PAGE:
The Government is facing calls to take back responsibility for funding free TV licences for the over-75s amid an outcry over plans to strip the concession from millions of pensioners.
More than 230,000 people have signed a petition launched by Age UK calling for free television for the elderly to be protected, while tens of thousands more have added their names to petitions on the Labour and Parliament websites.
It comes as Tory peer Ros Altman – a former pensions minister – said the BBC should not have to “carry the can” for the £745 million cost of the licences.
Funding the free licences, which have been available to all over-75s for nearly two decades, is due to be transferred from the Government to the BBC next year as part of an agreement hammered out in 2015.
The corporation has said free licences will be means-tested under a new scheme that intends to protect programming while dealing with the extra funding burden.
Age UK said television was the “main form of company” for more than a million of the country’s oldest people and called for the Government to continue picking up the bill.
“We believe this change will harm millions of older people who rely on their TV,” the charity’s petition states.
“Together, we must demand the Government takes back responsibility for funding free TV licences.”
On Tuesday, the Government was accused of “outsourcing austerity” by MPs in the Commons who said the Conservatives were trying to “offset” cuts to public services.
Meanwhile, Labour leader Jeremy Corbyn tweeted that pensioners had spent their lives contributing to society, so providing over-75s with free TV licences “is not too much to ask”.
More than 20,000 people signed a petition on the party’s website, while more than 40,000 added their names to a Parliamentary petition that warned the move “will only penalise the poorest old age pensioners”.
Pensioners have spent their lives contributing to our society.
Providing over-75s with free TV licences is not too much to ask.
— Jeremy Corbyn (@jeremycorbyn) June 11, 2019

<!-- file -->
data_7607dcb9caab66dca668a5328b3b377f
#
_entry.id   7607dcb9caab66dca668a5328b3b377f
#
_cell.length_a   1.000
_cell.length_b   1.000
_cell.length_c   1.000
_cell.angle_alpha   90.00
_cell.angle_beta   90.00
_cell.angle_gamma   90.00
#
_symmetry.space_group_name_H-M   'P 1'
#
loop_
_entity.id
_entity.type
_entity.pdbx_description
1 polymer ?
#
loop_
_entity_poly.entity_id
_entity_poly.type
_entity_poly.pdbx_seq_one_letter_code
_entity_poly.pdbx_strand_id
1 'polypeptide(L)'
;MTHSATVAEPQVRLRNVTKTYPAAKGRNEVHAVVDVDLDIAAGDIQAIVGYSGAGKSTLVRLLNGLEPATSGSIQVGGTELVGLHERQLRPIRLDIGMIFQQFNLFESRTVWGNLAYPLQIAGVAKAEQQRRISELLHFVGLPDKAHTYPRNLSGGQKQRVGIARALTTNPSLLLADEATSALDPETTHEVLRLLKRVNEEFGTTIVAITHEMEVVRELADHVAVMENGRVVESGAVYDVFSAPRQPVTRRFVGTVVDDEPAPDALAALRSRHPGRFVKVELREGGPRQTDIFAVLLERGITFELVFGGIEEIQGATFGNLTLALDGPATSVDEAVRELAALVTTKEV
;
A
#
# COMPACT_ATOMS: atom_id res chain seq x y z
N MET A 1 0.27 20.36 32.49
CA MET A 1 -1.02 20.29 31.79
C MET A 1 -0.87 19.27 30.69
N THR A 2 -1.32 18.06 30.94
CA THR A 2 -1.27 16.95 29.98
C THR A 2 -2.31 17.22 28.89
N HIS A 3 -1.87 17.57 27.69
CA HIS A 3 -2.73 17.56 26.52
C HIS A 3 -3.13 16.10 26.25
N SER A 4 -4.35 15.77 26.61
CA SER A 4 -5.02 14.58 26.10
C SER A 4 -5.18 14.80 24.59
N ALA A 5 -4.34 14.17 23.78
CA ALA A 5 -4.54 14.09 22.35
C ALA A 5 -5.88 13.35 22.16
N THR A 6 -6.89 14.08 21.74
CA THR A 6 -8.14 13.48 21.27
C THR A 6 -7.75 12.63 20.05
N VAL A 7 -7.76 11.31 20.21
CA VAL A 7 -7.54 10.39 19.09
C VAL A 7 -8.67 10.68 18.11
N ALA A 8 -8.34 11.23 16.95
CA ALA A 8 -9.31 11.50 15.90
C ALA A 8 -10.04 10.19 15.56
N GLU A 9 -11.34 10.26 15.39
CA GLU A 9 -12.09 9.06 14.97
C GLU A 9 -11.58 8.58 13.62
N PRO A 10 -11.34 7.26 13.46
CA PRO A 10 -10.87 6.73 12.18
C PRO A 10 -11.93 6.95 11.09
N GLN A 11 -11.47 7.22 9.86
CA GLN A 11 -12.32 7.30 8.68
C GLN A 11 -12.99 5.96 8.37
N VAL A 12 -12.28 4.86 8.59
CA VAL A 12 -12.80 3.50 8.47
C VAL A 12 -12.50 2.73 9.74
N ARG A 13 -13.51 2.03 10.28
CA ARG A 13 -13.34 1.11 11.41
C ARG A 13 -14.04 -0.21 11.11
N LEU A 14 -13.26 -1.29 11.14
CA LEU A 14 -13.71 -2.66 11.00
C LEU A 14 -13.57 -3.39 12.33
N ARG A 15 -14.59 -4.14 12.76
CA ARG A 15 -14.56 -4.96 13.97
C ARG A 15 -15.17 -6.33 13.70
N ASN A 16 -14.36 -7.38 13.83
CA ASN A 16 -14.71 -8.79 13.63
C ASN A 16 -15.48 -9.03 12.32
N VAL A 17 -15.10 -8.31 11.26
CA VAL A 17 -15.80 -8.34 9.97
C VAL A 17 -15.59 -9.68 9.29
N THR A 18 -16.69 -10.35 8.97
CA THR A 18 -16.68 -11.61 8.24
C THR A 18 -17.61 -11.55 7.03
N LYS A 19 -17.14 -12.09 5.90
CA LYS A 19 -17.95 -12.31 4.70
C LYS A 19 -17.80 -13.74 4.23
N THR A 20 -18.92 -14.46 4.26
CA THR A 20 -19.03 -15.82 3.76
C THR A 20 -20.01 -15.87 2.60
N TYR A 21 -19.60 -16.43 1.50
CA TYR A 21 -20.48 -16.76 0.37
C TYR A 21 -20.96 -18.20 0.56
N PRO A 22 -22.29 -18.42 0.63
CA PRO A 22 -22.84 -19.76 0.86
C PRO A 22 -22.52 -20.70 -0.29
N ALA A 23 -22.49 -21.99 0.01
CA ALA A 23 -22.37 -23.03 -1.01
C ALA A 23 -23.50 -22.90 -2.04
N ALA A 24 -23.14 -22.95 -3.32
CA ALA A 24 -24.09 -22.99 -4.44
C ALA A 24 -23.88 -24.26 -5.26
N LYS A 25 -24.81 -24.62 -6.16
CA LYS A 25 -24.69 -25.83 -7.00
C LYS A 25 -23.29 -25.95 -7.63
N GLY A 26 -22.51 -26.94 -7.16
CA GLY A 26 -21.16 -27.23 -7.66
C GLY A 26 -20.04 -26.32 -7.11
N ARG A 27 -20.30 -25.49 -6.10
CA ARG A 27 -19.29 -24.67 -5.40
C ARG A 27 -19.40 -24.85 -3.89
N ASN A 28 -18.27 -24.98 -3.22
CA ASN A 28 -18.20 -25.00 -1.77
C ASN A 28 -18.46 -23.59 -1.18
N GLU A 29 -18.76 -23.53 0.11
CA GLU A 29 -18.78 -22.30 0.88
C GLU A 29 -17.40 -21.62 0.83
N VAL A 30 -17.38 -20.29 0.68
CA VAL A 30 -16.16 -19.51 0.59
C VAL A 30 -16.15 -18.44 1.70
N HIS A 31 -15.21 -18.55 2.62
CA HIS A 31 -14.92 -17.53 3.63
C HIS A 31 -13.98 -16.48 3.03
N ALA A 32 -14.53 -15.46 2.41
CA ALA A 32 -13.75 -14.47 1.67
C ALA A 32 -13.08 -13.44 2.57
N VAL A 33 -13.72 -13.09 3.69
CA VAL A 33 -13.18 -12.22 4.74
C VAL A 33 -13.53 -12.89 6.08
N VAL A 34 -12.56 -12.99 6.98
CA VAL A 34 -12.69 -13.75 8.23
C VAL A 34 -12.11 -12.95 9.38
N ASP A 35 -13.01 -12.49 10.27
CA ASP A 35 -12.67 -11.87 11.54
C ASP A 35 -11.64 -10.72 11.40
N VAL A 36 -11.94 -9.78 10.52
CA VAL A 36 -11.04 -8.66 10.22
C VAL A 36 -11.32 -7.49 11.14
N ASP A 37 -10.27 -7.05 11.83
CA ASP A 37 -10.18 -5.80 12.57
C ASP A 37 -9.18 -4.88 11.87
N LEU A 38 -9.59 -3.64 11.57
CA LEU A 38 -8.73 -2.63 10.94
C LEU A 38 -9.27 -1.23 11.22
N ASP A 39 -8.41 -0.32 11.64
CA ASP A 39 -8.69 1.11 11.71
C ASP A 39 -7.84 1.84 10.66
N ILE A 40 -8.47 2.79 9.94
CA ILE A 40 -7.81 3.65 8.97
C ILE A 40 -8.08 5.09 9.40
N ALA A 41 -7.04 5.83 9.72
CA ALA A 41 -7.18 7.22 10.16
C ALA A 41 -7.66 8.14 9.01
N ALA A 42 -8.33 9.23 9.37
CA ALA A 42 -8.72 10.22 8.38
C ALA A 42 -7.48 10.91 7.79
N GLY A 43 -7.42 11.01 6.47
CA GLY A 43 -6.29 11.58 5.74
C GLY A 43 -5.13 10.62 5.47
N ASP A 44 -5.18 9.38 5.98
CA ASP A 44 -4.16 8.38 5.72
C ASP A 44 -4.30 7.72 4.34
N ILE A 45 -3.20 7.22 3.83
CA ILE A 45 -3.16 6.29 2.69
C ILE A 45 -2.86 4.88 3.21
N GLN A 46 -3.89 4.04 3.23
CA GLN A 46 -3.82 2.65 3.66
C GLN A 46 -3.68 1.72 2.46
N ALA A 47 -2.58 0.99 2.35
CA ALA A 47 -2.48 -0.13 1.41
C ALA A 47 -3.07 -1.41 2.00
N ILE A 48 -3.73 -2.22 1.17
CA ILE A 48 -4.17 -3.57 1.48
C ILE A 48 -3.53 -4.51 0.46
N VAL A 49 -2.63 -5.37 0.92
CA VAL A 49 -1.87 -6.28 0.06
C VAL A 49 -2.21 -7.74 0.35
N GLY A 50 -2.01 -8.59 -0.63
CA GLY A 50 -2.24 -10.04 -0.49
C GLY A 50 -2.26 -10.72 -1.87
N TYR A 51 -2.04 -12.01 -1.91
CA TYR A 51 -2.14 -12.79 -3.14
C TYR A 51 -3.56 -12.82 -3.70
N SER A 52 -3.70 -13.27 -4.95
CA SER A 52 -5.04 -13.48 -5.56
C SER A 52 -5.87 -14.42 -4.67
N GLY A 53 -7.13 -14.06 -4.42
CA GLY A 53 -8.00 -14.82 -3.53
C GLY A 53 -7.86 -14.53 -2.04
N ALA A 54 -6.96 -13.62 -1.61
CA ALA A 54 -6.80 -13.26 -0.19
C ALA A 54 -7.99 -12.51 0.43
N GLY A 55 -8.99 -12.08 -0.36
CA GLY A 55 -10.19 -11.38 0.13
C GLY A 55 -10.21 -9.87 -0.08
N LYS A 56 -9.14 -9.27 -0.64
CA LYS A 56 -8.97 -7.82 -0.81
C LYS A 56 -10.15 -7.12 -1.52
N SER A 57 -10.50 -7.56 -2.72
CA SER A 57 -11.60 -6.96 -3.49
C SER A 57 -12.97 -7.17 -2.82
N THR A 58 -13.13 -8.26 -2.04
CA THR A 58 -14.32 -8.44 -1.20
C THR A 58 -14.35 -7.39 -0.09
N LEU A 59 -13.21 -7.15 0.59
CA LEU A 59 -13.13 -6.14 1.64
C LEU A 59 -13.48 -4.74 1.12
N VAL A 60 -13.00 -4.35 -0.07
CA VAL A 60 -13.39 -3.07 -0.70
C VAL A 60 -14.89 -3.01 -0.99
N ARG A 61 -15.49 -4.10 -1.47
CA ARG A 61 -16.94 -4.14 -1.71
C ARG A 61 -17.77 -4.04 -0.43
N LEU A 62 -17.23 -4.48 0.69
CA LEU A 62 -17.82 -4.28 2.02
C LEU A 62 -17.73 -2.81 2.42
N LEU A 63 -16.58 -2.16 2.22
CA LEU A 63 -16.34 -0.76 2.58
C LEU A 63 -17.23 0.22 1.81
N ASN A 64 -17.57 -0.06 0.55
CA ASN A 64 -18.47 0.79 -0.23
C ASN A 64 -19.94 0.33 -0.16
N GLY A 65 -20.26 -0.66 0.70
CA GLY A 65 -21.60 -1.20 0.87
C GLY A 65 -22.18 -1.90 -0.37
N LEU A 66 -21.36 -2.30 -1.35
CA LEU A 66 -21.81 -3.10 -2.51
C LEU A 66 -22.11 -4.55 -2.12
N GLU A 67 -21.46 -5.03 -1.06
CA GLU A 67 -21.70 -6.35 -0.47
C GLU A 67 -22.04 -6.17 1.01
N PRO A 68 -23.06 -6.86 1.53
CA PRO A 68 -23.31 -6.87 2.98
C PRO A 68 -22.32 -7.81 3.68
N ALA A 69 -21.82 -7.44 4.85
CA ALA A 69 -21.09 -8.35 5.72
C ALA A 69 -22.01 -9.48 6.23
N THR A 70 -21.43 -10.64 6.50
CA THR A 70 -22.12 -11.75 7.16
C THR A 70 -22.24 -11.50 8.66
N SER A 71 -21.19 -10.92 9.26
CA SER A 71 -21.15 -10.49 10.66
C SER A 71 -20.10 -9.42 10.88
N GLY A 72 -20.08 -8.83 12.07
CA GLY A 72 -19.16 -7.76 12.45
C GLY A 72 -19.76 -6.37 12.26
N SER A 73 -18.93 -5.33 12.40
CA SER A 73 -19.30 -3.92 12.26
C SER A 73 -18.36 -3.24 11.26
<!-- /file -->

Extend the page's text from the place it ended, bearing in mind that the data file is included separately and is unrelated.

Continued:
In a joint statement released on Monday, the BBC’s chairman, Sir David Clementi, and Director General Tony Hall said continuing the Government’s scheme would have had a “severe impact” on services and that the new model “represents the fairest possible outcome”.
Senior Conservatives condemned the BBC’s plan, with leadership hopeful Andrea Leadsom calling for it to be scrapped.
Ex-Commons leader Mrs Leadsom told the Press Association: “It’s a commitment in the Conservatives’ manifesto and we need to find a way to reverse that.”
Fellow candidate Esther McVey said she was “ashamed” of the BBC and warned pensioners could be arrested if they failed to pay.
Sajid Javid and Matt Hancock, who are also running for the leadership, also criticised the move.
However, Baroness Altman said the decision was “both understandable and wrong”.
“Pensioner benefits should never have been outsourced to the BBC. Politicians introduced these perks and they should decide whether to maintain or abolish them,” the peer said in a letter to The Times.
“A public broadcaster whose budget cannot cover the £745 million cost without severely cutting public services should not have to carry the can.
“Any reductions in benefits for the elderly should be decided by ministers in the context of overall pensioner provision, rather than by the BBC, which has no welfare benefit role.”
Only around 1.5 million households will be eligible for a free TV licence under the new scheme.
It is thought that around 3.7 million pensioners will lose out.
Culture Secretary Jeremy Wright told the Commons on Tuesday that it was the job of all in Parliament to make sure that the take-up of pension credit was promoted.